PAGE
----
Day 1: Firsts/Lasts
The first time you call him “Robin,” he nearly slips off the rooftop edge he’s perched on in shock.
You’ve resisted using the name with him for the longest time–it was always “Tim” in the cave, and you avoided the title when he first went out into the field. It had felt wrong. Wrong to be using Jason’s name for someone else so soon after his death. Wrong to refer to the boy who was so different from both of your sons in so many ways by a name that brought memories of smiling, joking partners in pixie boots.
Wrong to be sending out another child soldier into a merciless war without end.
But as much as all of those things had weighed on you, made you distant from the child who had done nothing wrong other than worming his way into your life so soon after your son died–it wasn’t fair to him. You’ve watched the boy push himself hard, constantly convinced that he’d never live up to his predecessors but determined to work until he made it as close as he possibly could, seen him sweat and bleed and give up sleep so he wouldn’t let you down…and seen the subtle, but persistent, yearning for approval, the need for validation that he desperately craved but never expected. He will never be the acrobat that Dick is or the fighter Jason was, but he’s worked harder than any of them and he’s come so far.
In spite of this, you still resisted calling him by that name. So you suppose you shouldn’t be surprised that the first time causes such a reaction–especially when preluded by a “Good work,” and a clasp on the shoulder.
He’s quick to compose himself, and unlike the nervous (but determined) boy he’d been when you met him, all he does not stutter an awkward thank you and instead says, “I was just doing what you trained me to do.”
He’s humble. Not cocky, which is good, but it stems from the feeling that he doesn’t belong here. And you doubt the way you’ve been dealing with him has been helping.
But problems can be resolved, and you’re still adjusting. That’s what Robin stands for: hope–and second chances.
“Let’s go, Robin.”
This time, there is a hint of a smile tugging at his lips, but overall he remains professional. “Yes, sir.”
Robin. It feels right.
When you return from the “dead,” you are not surprised by most of the names that have been exchanged. You are not blindsided by Dick wearing your cowl (in spite of telling him not to,) and Stephanie wearing the Batgirl costume was by your design, and as such you knew Cassandra would have to wear something new.
You are surprised to see your blood son wearing the Robin symbol, and your son Tim wearing a costume and using a name that don’t belong to him.
Tim is almost an adult now, and Robin has never carried past teenagehood. But it’s also the only name he’s known, and it shows in his choice of new name.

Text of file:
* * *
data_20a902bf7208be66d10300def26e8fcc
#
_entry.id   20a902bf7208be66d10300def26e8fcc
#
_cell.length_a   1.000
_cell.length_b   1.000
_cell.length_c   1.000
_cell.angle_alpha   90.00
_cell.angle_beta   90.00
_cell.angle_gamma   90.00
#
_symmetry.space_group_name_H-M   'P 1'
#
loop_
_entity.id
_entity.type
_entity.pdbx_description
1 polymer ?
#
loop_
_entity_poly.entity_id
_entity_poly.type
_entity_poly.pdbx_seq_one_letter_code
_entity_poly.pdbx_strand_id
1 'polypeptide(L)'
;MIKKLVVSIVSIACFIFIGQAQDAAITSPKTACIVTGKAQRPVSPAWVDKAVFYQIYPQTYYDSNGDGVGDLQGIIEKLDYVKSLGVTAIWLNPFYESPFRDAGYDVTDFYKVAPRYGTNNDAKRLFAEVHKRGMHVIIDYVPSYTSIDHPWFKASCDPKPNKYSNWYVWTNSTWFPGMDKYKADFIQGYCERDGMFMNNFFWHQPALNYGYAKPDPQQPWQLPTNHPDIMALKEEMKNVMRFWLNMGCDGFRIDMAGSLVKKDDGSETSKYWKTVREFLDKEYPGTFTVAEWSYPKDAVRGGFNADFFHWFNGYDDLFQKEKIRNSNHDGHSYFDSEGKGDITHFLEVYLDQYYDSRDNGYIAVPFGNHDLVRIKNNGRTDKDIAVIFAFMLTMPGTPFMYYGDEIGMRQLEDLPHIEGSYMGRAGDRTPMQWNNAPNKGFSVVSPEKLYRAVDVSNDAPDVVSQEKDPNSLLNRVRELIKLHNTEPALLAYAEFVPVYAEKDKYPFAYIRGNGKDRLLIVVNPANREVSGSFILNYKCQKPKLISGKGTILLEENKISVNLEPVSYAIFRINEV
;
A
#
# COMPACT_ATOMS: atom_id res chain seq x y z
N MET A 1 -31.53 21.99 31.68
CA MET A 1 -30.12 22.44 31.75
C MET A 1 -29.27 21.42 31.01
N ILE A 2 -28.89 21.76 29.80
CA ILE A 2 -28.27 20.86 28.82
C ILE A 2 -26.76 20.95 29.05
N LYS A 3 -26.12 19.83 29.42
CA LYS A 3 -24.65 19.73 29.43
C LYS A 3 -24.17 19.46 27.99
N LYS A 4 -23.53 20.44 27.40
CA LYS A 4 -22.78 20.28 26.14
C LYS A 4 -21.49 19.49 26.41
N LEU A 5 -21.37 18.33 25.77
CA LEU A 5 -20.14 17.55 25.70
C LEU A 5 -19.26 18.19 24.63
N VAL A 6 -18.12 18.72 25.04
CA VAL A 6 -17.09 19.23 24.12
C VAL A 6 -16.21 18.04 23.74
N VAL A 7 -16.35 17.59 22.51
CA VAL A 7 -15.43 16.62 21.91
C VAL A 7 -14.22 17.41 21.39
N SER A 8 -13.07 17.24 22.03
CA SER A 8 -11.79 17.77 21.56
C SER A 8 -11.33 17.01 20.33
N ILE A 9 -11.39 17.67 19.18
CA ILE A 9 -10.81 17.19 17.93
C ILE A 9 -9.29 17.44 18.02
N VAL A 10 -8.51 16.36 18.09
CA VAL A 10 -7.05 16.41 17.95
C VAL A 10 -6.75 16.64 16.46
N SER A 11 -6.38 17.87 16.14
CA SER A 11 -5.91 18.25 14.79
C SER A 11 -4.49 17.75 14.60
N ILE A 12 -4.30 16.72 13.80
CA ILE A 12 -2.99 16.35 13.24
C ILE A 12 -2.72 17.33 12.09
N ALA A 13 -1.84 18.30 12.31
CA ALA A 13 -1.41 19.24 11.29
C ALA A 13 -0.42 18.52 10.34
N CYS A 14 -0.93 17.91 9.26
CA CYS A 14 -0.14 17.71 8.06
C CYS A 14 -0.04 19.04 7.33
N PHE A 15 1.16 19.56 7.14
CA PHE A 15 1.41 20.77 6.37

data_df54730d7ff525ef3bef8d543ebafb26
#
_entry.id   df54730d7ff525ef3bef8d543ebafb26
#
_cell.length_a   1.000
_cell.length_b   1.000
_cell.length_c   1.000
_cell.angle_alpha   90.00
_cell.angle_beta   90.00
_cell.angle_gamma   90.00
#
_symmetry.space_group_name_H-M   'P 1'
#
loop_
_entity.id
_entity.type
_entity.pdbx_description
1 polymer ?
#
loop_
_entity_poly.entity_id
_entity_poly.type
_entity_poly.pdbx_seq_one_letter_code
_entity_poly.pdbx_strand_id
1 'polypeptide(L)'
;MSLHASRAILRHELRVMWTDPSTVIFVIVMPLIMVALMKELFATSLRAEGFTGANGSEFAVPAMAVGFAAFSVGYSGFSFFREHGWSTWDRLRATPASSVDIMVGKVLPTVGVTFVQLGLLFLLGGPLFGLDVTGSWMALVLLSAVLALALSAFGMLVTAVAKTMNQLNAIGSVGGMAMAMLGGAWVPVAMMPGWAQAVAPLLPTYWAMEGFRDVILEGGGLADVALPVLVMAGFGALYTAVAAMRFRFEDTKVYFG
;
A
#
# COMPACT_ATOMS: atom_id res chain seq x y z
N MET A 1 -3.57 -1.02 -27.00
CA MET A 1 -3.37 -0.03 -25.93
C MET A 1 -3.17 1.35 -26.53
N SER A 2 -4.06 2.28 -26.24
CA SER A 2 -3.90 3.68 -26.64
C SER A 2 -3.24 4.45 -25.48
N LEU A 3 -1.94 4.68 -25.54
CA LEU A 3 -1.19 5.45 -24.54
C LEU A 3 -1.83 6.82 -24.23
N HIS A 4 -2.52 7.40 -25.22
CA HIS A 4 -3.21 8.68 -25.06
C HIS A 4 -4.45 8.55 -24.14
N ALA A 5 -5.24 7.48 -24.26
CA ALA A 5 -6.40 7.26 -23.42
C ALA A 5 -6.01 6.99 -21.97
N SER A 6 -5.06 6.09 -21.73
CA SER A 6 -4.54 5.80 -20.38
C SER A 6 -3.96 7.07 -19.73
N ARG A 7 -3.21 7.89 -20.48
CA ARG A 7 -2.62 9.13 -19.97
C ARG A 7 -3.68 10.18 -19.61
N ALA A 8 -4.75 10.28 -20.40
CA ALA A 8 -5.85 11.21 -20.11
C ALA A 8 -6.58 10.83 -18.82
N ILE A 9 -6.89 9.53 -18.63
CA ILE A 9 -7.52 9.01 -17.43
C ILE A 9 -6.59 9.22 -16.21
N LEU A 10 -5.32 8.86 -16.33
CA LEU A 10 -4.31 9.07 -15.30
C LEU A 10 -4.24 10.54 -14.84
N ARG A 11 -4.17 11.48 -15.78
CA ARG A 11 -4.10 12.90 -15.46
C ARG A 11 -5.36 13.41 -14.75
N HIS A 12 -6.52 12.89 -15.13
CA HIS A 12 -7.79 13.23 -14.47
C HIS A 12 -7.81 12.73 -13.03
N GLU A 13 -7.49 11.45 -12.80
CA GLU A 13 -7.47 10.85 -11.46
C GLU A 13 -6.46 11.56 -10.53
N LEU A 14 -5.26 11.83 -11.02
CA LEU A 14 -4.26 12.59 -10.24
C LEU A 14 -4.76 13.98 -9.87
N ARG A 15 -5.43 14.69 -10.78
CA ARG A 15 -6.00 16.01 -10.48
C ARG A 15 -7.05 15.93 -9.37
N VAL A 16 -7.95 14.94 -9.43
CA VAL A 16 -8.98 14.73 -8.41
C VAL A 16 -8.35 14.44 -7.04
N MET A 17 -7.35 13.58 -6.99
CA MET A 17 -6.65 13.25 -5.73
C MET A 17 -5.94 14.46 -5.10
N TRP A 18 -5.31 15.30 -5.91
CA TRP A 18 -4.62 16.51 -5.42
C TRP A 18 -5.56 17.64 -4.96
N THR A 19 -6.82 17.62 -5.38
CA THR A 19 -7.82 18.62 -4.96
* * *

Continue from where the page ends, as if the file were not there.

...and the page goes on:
He isn’t as open with his feelings as Dick is, or Jason or Stephanie or even Damian. But you know Tim, and you can see how having his title, his name stripped from him and given to the one who’d tried to kill him hurts him.
So you cheat. You only do it when it’s just you and him and under the pretense of “oh, ‘Red Robin’ is a bit of a mouthful,” but you call him Robin. Damian was never yours anyway–he’s too attached to Dick and as proud as you are of him (both of them,) you wouldn’t try to take his place. But Tim–everyone else mourned you but for Tim, you were the only one he thought he had, in spite of everyone believing you were dead. And you never officially fired him from Robin–it would be unfitting (and downright disrespectful toward Dick) for him to take the name again, but you hadn’t taken part in the decision. And he was yours.
He’s definitely noticed, and understands why you do it, but never comments on it. He even seems happier, which is good.
Until one day, he corrects you. “It’s Red Robin–Red for short, if you want,” he says, and instead of the grimace that eerily reminds you of a mirror or his neutral (displeased) expression, he’s smiling in a way you haven’t seen in a long time–he almost looks like a boy again. Happy. Full of hope.
“You sure?” you ask. You want to be certain that he’s doing this for his own sake, not to make Dick or you or Damian (more for Dick’s sake) comfortable. You want him to be happy.
He nods, and it’s nearly impossible to place him with the same boy who’d been so unsure of himself all those years ago. “I’m sure. This is who I am now, and I’m happy with it.”
If there’s a lie, you don’t see it–and you have faith that he wouldn’t deceive you over something like this. “Red Robin,” you agree.
It feels right.